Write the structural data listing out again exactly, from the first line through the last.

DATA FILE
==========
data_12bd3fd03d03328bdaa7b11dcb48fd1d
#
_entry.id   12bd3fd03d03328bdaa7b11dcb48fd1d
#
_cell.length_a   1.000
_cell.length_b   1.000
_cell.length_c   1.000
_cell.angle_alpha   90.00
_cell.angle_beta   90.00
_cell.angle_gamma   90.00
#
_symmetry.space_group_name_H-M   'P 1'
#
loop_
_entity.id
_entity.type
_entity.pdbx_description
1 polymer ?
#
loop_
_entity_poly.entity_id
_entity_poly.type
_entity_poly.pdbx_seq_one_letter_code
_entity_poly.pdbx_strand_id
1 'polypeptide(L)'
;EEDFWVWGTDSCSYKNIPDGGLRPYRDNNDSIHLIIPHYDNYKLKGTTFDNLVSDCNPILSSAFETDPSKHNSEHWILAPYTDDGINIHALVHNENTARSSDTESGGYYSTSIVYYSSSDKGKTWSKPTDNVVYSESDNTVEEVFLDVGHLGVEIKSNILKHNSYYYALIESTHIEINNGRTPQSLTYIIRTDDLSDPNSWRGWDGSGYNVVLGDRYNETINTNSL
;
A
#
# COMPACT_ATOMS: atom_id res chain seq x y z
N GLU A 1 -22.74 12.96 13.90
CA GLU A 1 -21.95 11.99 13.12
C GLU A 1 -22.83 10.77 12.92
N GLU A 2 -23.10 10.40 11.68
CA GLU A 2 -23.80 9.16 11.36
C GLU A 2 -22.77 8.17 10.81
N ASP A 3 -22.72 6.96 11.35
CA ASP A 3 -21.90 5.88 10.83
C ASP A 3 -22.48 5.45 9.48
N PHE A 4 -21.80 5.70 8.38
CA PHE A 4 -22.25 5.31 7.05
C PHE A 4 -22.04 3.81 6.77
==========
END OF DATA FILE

data_12bd3fd03d03328bdaa7b11dcb48fd1d
#
_entry.id   12bd3fd03d03328bdaa7b11dcb48fd1d
#
_cell.length_a   1.000
_cell.length_b   1.000
_cell.length_c   1.000
_cell.angle_alpha   90.00
_cell.angle_beta   90.00
_cell.angle_gamma   90.00
#
_symmetry.space_group_name_H-M   'P 1'
#
loop_
_entity.id
_entity.type
_entity.pdbx_description
1 polymer ?
#
loop_
_entity_poly.entity_id
_entity_poly.type
_entity_poly.pdbx_seq_one_letter_code
_entity_poly.pdbx_strand_id
1 'polypeptide(L)'
;EEDFWVWGTDSCSYKNIPDGGLRPYRDNNDSIHLIIPHYDNYKLKGTTFDNLVSDCNPILSSAFETDPSKHNSEHWILAPYTDDGINIHALVHNENTARSSDTESGGYYSTSIVYYSSSDKGKTWSKPTDNVVYSESDNTVEEVFLDVGHLGVEIKSNILKHNSYYYALIESTHIEINNGRTPQSLTYIIRTDDLSDPNSWRGWDGSGYNVVLGDRYNETINTNSL
;
A
#
# COMPACT_ATOMS: atom_id res chain seq x y z
N GLU A 1 -22.74 12.96 13.90
CA GLU A 1 -21.95 11.99 13.12
C GLU A 1 -22.83 10.77 12.92
N GLU A 2 -23.10 10.40 11.68
CA GLU A 2 -23.80 9.16 11.36
C GLU A 2 -22.77 8.17 10.81
N ASP A 3 -22.72 6.96 11.35
CA ASP A 3 -21.90 5.88 10.83
C ASP A 3 -22.48 5.45 9.48
N PHE A 4 -21.80 5.70 8.38
CA PHE A 4 -22.25 5.31 7.05
C PHE A 4 -22.04 3.81 6.77